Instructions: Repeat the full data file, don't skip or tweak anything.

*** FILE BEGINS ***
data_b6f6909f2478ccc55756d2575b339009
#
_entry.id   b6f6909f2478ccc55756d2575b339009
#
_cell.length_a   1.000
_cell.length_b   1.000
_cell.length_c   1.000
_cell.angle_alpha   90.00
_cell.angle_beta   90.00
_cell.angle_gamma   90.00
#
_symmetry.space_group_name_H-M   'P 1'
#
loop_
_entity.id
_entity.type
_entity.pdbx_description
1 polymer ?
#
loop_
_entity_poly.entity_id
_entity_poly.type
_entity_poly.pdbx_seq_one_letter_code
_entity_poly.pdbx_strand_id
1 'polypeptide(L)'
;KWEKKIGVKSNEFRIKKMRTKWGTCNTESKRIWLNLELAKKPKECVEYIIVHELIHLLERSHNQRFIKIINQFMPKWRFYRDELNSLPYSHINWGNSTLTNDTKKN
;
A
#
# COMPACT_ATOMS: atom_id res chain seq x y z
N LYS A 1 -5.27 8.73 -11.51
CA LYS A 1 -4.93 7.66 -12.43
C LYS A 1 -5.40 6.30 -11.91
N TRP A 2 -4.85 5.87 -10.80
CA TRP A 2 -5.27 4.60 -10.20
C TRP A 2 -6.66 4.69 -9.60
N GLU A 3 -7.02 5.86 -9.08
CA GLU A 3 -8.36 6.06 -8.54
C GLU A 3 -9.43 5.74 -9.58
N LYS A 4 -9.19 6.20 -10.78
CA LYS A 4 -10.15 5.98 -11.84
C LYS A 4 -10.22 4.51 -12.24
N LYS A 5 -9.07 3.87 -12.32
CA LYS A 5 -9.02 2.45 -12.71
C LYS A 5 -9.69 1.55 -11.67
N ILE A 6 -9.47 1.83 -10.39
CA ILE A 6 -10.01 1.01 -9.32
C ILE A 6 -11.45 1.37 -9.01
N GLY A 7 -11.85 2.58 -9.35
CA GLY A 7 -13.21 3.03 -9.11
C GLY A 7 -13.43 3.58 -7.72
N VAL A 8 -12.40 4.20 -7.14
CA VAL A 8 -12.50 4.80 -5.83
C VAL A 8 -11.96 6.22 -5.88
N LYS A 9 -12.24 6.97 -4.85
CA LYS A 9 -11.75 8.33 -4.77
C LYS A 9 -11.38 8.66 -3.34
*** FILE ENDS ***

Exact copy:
data_b6f6909f2478ccc55756d2575b339009
#
_entry.id   b6f6909f2478ccc55756d2575b339009
#
_cell.length_a   1.000
_cell.length_b   1.000
_cell.length_c   1.000
_cell.angle_alpha   90.00
_cell.angle_beta   90.00
_cell.angle_gamma   90.00
#
_symmetry.space_group_name_H-M   'P 1'
#
loop_
_entity.id
_entity.type
_entity.pdbx_description
1 polymer ?
#
loop_
_entity_poly.entity_id
_entity_poly.type
_entity_poly.pdbx_seq_one_letter_code
_entity_poly.pdbx_strand_id
1 'polypeptide(L)'
;KWEKKIGVKSNEFRIKKMRTKWGTCNTESKRIWLNLELAKKPKECVEYIIVHELIHLLERSHNQRFIKIINQFMPKWRFYRDELNSLPYSHINWGNSTLTNDTKKN
;
A
#
# COMPACT_ATOMS: atom_id res chain seq x y z
N LYS A 1 -5.27 8.73 -11.51
CA LYS A 1 -4.93 7.66 -12.43
C LYS A 1 -5.40 6.30 -11.91
N TRP A 2 -4.85 5.87 -10.80
CA TRP A 2 -5.27 4.60 -10.20
C TRP A 2 -6.66 4.69 -9.60
N GLU A 3 -7.02 5.86 -9.08
CA GLU A 3 -8.36 6.06 -8.54
C GLU A 3 -9.43 5.74 -9.58
N LYS A 4 -9.19 6.20 -10.78
CA LYS A 4 -10.15 5.98 -11.84
C LYS A 4 -10.22 4.51 -12.24
N LYS A 5 -9.07 3.87 -12.32
CA LYS A 5 -9.02 2.45 -12.71
C LYS A 5 -9.69 1.55 -11.67
N ILE A 6 -9.47 1.83 -10.39
CA ILE A 6 -10.01 1.01 -9.32
C ILE A 6 -11.45 1.37 -9.01
N GLY A 7 -11.85 2.58 -9.35
CA GLY A 7 -13.21 3.03 -9.11
C GLY A 7 -13.43 3.58 -7.72
N VAL A 8 -12.40 4.20 -7.14
CA VAL A 8 -12.50 4.80 -5.83
C VAL A 8 -11.96 6.22 -5.88
N LYS A 9 -12.24 6.97 -4.85
CA LYS A 9 -11.75 8.33 -4.77
C LYS A 9 -11.38 8.66 -3.34